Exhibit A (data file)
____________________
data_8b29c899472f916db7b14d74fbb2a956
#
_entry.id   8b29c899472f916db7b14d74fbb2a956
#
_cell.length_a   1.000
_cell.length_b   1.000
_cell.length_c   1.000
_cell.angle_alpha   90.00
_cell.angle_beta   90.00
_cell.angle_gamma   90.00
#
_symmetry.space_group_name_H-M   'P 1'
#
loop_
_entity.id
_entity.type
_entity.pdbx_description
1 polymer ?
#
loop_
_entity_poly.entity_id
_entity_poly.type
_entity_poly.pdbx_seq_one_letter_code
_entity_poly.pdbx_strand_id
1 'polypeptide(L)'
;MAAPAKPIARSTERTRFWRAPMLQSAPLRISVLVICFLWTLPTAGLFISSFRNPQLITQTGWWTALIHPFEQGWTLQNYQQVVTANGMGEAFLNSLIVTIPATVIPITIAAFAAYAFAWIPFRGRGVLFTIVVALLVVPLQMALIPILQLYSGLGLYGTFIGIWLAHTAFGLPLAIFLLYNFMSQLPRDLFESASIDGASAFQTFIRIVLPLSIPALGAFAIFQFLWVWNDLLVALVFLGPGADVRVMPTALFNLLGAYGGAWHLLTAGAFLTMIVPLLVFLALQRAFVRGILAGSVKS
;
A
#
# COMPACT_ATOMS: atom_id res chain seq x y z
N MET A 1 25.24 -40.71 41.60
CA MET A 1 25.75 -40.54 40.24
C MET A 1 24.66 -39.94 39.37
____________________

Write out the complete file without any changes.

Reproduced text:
data_8b29c899472f916db7b14d74fbb2a956
#
_entry.id   8b29c899472f916db7b14d74fbb2a956
#
_cell.length_a   1.000
_cell.length_b   1.000
_cell.length_c   1.000
_cell.angle_alpha   90.00
_cell.angle_beta   90.00
_cell.angle_gamma   90.00
#
_symmetry.space_group_name_H-M   'P 1'
#
loop_
_entity.id
_entity.type
_entity.pdbx_description
1 polymer ?
#
loop_
_entity_poly.entity_id
_entity_poly.type
_entity_poly.pdbx_seq_one_letter_code
_entity_poly.pdbx_strand_id
1 'polypeptide(L)'
;MAAPAKPIARSTERTRFWRAPMLQSAPLRISVLVICFLWTLPTAGLFISSFRNPQLITQTGWWTALIHPFEQGWTLQNYQQVVTANGMGEAFLNSLIVTIPATVIPITIAAFAAYAFAWIPFRGRGVLFTIVVALLVVPLQMALIPILQLYSGLGLYGTFIGIWLAHTAFGLPLAIFLLYNFMSQLPRDLFESASIDGASAFQTFIRIVLPLSIPALGAFAIFQFLWVWNDLLVALVFLGPGADVRVMPTALFNLLGAYGGAWHLLTAGAFLTMIVPLLVFLALQRAFVRGILAGSVKS
;
A
#
# COMPACT_ATOMS: atom_id res chain seq x y z
N MET A 1 25.24 -40.71 41.60
CA MET A 1 25.75 -40.54 40.24
C MET A 1 24.66 -39.94 39.37